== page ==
Before ever a word was written, at least five thousand generations of human beings had lived out their lives on this earth, among them extraordinary innovators and adventurers who planted the first crops, created the first art, and discovered and settled entire continents. Yet except in the most extraordinary circumstances, nothing but stone tools and broken bones remain to tell us of their lives and triumphs. It is to shed light into this void that archaeologists delve into the earth, and—as one might imagine—the stories they emerge to tell are open to interpretation. Few, however, have proven as contentious as those concerning the peopling of the Americas.

The very first human discovery of the Americas must have unleashed enormous opportunity for those tribes that crossed from Asia, for at a swoop they and their descendants occupied 28 percent of the globe’s land surface—including some of its richest, most diverse, and most spectacular landscapes. Today the details of that conquest have been obscured by the mists of time, and so scientists continue to argue the basics of who, when, and how.

The traditional view is that the earliest Americans were the Clovis people, who arrived around 13,200 years ago by way of a narrow land corridor which was just then opening in the ice sheet that had long divided temperate North America from Asia. For at least thirty years, however, some archaeologists have been suggesting that the first Americans were already in residence 16,000 years ago, and that they arrived by skirting the ice barrier in boats. Their work has received much recent popular coverage, including an extended article in National Geographic magazine.1

While inherently interesting, the debate also has wider dimensions, for many traditionalists think that the Clovis were big-game hunters who exterminated America’s megafauna (including the mammoth, mastodon, and other ice-age beasts) much as hunters of the historic frontier nearly did to the buffalo. The champions of a pre-Clovis presence, on the other hand, read into bones and stones the story of a gentle people who caused no detectable environmental disturbance. Whatever the case, it is becoming clear that the debate is about even more than that, for it touches on the very way we conduct science.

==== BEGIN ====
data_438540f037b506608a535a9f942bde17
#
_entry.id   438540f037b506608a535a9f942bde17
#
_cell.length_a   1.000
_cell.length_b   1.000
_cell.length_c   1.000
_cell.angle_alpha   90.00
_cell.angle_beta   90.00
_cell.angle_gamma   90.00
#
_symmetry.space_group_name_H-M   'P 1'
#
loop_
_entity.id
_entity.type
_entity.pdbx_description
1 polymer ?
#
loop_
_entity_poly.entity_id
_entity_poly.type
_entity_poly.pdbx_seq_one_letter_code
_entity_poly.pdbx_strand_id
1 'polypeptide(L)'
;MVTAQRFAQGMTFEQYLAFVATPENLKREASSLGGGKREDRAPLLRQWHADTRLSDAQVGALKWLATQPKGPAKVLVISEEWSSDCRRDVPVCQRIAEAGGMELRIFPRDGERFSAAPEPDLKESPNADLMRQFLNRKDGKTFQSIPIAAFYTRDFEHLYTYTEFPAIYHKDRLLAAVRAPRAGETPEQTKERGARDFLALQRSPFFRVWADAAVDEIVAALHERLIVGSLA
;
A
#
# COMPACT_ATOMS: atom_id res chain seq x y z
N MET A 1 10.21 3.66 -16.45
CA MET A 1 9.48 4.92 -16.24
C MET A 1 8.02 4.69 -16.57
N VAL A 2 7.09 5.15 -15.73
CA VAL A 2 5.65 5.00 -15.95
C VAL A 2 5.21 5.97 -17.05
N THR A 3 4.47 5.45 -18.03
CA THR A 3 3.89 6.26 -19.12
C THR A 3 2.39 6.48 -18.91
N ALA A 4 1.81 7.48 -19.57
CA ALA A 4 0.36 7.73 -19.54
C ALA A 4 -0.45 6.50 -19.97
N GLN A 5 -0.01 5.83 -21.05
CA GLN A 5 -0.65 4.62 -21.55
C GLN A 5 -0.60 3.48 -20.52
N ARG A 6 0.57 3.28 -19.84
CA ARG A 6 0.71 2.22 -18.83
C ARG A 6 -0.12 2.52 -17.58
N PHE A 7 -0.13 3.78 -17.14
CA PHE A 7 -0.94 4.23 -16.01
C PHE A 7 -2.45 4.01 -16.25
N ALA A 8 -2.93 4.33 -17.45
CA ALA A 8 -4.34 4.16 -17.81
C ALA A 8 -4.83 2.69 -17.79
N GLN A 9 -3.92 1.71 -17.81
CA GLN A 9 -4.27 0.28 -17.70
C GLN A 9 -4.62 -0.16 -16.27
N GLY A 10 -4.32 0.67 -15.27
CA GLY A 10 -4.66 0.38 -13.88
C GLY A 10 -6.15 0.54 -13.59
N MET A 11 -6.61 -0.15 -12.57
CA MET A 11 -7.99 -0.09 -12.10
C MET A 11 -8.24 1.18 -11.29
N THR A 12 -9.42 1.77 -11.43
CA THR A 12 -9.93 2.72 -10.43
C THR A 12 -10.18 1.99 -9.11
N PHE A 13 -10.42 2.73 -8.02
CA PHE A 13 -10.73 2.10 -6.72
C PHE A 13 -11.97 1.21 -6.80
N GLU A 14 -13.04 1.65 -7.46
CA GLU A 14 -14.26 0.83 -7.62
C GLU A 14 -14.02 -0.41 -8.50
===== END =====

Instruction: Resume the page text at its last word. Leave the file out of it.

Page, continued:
J.M. Adovasio is a passionate believer in a pre-Clovis human presence in America. His book, The First Americans, which was written with the assistance of Jake Page, a former editor of Natural History magazine, presents what the authors claim to be indisputable proof that people inhabited the Americas some 16,000 years ago.

Adovasio has spent much of his professional career excavating a single site—the Meadowcroft Rockshelter in southwestern Pennsylvania—and it is this site that provides most of the evidence presented in his book. His team began work there in 1972, and over the past thirty years they have dug through eleven identifiable layers, recovered more than two million artifacts, and obtained fifty-two radiocarbon dates, using the technique by which age is established through measuring the amount of carbon-14 remaining in them.2 Consequently, Meadowcroft Rockshelter is today the litmus test for a pre-Clovis human presence in North America. If it and its sister site of Monte Verde in southern Chile (excavated by Tom Dillehay of the University of Kentucky) are invalid, the core data supporting a pre-Clovis presence in the Americas would collapse.

The First Americans commences with a long and interesting summary of speculation on the origins of the Native Americans. The extensive ancient mounds built in the Ohio River Valley and other places first piqued interest in the subject. Thomas Jefferson undertook the first scientific excavation in the history of archaeology when, in 1784, he excavated one such mound—a twelve-foot-high rise on his property near the Rivanna River, Virginia. Other early inquirers were not so rigorous. In 1839 Cornelius Mathews wrote the novel Behemoth: A Legend of the Mound-Builders, which posits that the civilization responsible for the mounds was all but destroyed by a rogue and monstrous woolly mammoth. Another fanciful nineteenth-century theory was that Noah’s Ark came to rest on the mounds. The Mormons also posit a biblical involvement, holding that the Jews came to America around 600 BC and built great cities atop the mounds, after which one group of Israelites fell from the ways of God and became red-skinned. Adovasio assures us that well into the second half of the twentieth century, Mormon missionaries were telling Native Americans and blacks that this history was proof that their skins would whiten if they joined the church. American prehistory, it seems, has often served political ends.